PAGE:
1765 – The New Walled Kitchen Garden

1765 – The New Walled Kitchen Garden

The walled kitchen garden and its associated buildings were first commissioned by Thomas Stapleton from plans by Richard Wood in 1765 but records show this wasn’t implemented until 1773. The garden was installed as a means for Carlton Towers to grow a range of their own fruits and vegetables, both for the family at Carlton and sale at the local markets.

1801 – The Peach Trees at Carlton

1801 – The Peach Trees at Carlton

The peaches at Carlton Towers were particularly sought after and their history stretches back to 1806, when a 2-year old tree was planted in the walled garden as recorded by Mr J. Seymour, Head Gardener at Carlton Towers for Miles Stapleton. He was recognised in several horticultural magazines for his invention of a mode of training Peach Trees. His ‘entirely systematic’ method became highly regarded and used by other gardeners around the country. This method was also adopted for growing nectarines.

1852 – Agricultural Accolades

1852 – Agricultural Accolades

Gardeners at Carlton won prizes at various agricultural and horticultural shows across the North of England, mostly for fruit, showcasing the variety being grown but also for vegetables and flowers. By this time, John Seymour had established an excellent reputation.

1915 – Duke Miles’ Memoirs

1915 – Duke Miles’ Memoirs

Duke Miles was born in 1915 and his memoirs of a happy childhood spent at Carlton Towers include a fond memory of the walled garden, with the back of the vinery greenhouse being the perfect place to have fun and be untidy with his brother and sisters, away from the prying eyes of their Nannies, Mother and Grandmother. In the garden, head gardener Mr Nicholls grew fruit and vegetables, including peaches, strawberries, nectarines, grapes and cucumbers which were wheeled on foot once a week on a 2-mile journey to Snaith Market.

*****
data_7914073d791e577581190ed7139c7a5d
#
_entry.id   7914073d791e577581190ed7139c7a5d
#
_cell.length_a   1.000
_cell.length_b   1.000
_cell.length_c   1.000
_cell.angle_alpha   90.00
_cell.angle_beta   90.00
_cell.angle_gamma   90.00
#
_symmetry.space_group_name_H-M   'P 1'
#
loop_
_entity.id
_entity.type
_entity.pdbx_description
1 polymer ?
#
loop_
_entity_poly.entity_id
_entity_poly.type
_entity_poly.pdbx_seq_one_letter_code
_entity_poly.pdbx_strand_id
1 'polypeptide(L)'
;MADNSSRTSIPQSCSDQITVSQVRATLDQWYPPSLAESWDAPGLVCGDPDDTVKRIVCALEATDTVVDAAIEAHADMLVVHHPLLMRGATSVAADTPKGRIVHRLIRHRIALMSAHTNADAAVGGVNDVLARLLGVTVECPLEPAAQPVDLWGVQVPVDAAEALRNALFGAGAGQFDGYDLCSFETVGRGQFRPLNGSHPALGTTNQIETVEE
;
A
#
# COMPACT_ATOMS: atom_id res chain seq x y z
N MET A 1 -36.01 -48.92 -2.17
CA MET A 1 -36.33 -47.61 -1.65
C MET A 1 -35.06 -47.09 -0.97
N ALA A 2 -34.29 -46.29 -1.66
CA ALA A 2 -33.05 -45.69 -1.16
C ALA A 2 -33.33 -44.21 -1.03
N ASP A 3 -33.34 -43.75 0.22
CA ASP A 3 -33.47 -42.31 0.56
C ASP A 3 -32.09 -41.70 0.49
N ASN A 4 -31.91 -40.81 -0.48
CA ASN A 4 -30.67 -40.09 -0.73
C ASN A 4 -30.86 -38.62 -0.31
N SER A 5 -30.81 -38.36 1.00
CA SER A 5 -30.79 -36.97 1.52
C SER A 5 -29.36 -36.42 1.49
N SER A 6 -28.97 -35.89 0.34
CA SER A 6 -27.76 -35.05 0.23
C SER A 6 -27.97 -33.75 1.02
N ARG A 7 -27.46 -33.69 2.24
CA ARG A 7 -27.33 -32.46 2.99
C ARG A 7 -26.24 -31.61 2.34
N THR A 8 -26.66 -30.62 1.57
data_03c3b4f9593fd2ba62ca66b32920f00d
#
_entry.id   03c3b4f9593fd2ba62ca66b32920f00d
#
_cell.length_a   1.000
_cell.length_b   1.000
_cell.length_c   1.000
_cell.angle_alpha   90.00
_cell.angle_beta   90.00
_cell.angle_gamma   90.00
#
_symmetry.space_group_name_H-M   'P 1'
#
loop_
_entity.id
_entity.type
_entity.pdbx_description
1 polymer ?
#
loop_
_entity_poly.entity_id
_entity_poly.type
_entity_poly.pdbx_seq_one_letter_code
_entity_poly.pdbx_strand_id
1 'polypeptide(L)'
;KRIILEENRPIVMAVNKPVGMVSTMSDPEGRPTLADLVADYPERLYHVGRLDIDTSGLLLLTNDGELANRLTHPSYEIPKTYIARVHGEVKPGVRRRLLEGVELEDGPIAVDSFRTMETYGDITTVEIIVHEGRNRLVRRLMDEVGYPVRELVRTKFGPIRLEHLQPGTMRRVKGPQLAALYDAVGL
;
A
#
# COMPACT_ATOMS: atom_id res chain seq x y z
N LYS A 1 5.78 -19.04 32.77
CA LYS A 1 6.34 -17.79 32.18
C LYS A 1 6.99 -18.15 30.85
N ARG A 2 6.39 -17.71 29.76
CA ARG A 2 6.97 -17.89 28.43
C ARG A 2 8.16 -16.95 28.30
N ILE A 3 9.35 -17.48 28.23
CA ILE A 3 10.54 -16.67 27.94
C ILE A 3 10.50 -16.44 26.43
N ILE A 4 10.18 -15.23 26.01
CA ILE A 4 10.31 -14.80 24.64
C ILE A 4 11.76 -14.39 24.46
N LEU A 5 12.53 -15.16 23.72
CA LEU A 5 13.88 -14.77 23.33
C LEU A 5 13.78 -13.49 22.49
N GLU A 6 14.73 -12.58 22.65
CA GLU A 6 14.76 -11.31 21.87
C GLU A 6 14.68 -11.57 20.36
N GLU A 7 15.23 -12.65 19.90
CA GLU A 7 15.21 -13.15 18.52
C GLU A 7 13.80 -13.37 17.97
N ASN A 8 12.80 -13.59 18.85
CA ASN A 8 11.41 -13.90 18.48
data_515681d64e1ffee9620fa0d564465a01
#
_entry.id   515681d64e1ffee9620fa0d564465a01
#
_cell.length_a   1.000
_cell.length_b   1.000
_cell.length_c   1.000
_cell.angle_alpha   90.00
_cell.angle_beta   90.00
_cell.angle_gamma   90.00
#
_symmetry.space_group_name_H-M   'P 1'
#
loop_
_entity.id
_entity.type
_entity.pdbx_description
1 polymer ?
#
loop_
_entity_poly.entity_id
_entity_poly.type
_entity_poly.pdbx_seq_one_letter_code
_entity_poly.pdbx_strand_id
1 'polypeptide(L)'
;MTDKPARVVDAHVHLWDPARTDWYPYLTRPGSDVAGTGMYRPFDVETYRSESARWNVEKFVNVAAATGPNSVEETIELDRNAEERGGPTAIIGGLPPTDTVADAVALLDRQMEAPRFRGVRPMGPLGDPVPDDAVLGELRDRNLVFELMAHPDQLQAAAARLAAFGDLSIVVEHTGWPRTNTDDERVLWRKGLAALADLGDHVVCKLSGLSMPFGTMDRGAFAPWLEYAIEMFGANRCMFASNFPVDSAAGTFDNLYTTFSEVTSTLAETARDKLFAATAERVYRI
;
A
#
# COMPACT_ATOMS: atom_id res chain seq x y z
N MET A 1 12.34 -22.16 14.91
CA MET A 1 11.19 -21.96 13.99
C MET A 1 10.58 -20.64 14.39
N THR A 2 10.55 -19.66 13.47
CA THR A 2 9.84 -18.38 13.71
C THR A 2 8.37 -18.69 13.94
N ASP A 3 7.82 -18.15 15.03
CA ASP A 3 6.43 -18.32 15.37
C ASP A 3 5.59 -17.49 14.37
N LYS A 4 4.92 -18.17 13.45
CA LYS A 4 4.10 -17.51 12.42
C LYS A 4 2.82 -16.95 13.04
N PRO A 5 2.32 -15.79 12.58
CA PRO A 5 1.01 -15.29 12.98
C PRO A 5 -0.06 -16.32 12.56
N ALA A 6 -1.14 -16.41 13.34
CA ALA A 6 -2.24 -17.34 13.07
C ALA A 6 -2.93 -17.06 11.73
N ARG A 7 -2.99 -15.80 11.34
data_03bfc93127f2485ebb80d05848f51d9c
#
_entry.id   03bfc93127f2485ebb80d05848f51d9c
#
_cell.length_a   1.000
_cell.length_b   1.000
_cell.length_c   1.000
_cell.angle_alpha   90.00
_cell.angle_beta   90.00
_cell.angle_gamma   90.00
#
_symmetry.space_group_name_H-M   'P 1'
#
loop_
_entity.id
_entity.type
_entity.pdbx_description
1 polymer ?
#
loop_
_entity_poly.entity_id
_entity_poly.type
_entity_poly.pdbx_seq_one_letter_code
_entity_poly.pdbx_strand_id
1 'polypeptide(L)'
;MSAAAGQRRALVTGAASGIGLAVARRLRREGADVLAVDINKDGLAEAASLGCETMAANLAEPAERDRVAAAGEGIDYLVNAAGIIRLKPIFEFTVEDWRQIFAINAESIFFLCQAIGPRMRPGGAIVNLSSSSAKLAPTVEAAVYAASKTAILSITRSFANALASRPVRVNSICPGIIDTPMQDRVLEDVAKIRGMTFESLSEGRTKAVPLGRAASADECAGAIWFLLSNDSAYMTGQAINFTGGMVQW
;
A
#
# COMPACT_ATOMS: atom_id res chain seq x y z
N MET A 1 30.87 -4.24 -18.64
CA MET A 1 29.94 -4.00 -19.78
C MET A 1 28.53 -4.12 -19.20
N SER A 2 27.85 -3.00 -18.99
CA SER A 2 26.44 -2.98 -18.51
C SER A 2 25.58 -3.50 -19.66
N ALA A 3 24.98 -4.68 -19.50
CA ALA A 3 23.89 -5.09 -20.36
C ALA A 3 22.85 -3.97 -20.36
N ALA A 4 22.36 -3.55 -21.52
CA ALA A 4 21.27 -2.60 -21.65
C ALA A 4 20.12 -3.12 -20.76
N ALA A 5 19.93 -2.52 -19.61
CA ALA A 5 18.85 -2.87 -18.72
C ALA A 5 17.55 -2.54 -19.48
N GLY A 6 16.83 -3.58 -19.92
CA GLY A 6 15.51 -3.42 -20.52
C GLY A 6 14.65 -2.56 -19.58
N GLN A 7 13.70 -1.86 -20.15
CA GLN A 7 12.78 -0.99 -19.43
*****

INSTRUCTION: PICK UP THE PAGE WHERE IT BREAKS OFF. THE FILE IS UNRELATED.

1925 – Travelling to London

1925 – Travelling to London

The peaches at Carlton were prized for many years, as Duke Miles recalled travelling to London with his siblings to see his Mama and Papa. They were chaperoned by Mr Nicholls, who had a box of peaches wrapped in cotton wool ‘of which he took far more care of than us’, destined for Granny’s dinner party in London. Lord Gerald remembers the garden being adored by his grandmother, Mona Stapleton 11th Baroness Beaumont (pictured), who kept a wonderful little goldfish pond in the centre of the garden.

1991 – Lord Gerald and Lady Emma: A House Revived

1991 – Lord Gerald and Lady Emma: A House Revived

In 1991, on a rainy November day, Lord Gerald and Lady Emma arrived at Carlton Towers with their one-month old baby boy, Arthur. They set about making Carlton Towers a warm and inviting home once more. The walled garden was eventually grassed over, becoming still for the first time in over 200 years.

2014 – It’s a Pig’s Life

2014 – It’s a Pig’s Life

Back in 2014, the walled garden was used as an enclosure for Carlton Tower’s pigs to graze. Carlton has plenty of livestock and many a relaxed hour was spent feeding the Oxford Sandy and Black pigs who lived here happily for a year or two before they were moved to the woods.

2016 – Planting the Vines

2016 – Planting the Vines

After months of tireless effort in rain or shine from Lord Gerald, Lady Emma and the team of helpers, in 2016 the first vines were finally planted. The Pinot Noir (black grape) came along first and later, in 2017, came the Auxerrois Colmar (white grape). Our plan is to blend these together and make a sparkling white wine. The skins of the Pinot Noir variety will be removed prior to fermentation, as it is the

2018 – Looking to the Future

2018 – Looking to the Future

So, we are really at the start of our exciting journey to produce our own wine – we still have to choose a bottle and design the labels etc. but within a few years we very much look forward to sampling our first vintage, which will be called Duke Miles in homage to Lord Gerald’s father, the 17th Duke of Norfolk.